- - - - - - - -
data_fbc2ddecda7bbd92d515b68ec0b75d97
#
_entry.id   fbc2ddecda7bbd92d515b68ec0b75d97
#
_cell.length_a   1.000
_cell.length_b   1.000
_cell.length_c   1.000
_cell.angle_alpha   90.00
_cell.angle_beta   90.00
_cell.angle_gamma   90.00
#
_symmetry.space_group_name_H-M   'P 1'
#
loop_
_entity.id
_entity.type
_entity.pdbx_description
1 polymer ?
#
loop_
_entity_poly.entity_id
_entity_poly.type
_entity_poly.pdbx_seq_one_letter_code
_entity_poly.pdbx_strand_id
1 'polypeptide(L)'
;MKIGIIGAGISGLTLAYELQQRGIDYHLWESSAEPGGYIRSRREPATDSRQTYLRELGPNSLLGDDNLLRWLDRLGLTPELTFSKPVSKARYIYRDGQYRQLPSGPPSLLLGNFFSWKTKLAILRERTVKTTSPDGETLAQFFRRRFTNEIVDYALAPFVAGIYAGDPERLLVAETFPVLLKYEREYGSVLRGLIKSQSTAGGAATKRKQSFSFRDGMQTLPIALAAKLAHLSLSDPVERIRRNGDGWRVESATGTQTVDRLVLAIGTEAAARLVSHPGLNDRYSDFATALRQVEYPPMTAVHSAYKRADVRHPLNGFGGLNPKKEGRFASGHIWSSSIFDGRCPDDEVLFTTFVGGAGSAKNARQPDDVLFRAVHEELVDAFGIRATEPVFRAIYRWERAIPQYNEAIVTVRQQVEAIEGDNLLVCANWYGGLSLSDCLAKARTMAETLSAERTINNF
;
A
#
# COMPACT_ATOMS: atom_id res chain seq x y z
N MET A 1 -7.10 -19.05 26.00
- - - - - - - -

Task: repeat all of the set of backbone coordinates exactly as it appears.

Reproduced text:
data_fbc2ddecda7bbd92d515b68ec0b75d97
#
_entry.id   fbc2ddecda7bbd92d515b68ec0b75d97
#
_cell.length_a   1.000
_cell.length_b   1.000
_cell.length_c   1.000
_cell.angle_alpha   90.00
_cell.angle_beta   90.00
_cell.angle_gamma   90.00
#
_symmetry.space_group_name_H-M   'P 1'
#
loop_
_entity.id
_entity.type
_entity.pdbx_description
1 polymer ?
#
loop_
_entity_poly.entity_id
_entity_poly.type
_entity_poly.pdbx_seq_one_letter_code
_entity_poly.pdbx_strand_id
1 'polypeptide(L)'
;MKIGIIGAGISGLTLAYELQQRGIDYHLWESSAEPGGYIRSRREPATDSRQTYLRELGPNSLLGDDNLLRWLDRLGLTPELTFSKPVSKARYIYRDGQYRQLPSGPPSLLLGNFFSWKTKLAILRERTVKTTSPDGETLAQFFRRRFTNEIVDYALAPFVAGIYAGDPERLLVAETFPVLLKYEREYGSVLRGLIKSQSTAGGAATKRKQSFSFRDGMQTLPIALAAKLAHLSLSDPVERIRRNGDGWRVESATGTQTVDRLVLAIGTEAAARLVSHPGLNDRYSDFATALRQVEYPPMTAVHSAYKRADVRHPLNGFGGLNPKKEGRFASGHIWSSSIFDGRCPDDEVLFTTFVGGAGSAKNARQPDDVLFRAVHEELVDAFGIRATEPVFRAIYRWERAIPQYNEAIVTVRQQVEAIEGDNLLVCANWYGGLSLSDCLAKARTMAETLSAERTINNF
;
A
#
# COMPACT_ATOMS: atom_id res chain seq x y z
N MET A 1 -7.10 -19.05 26.00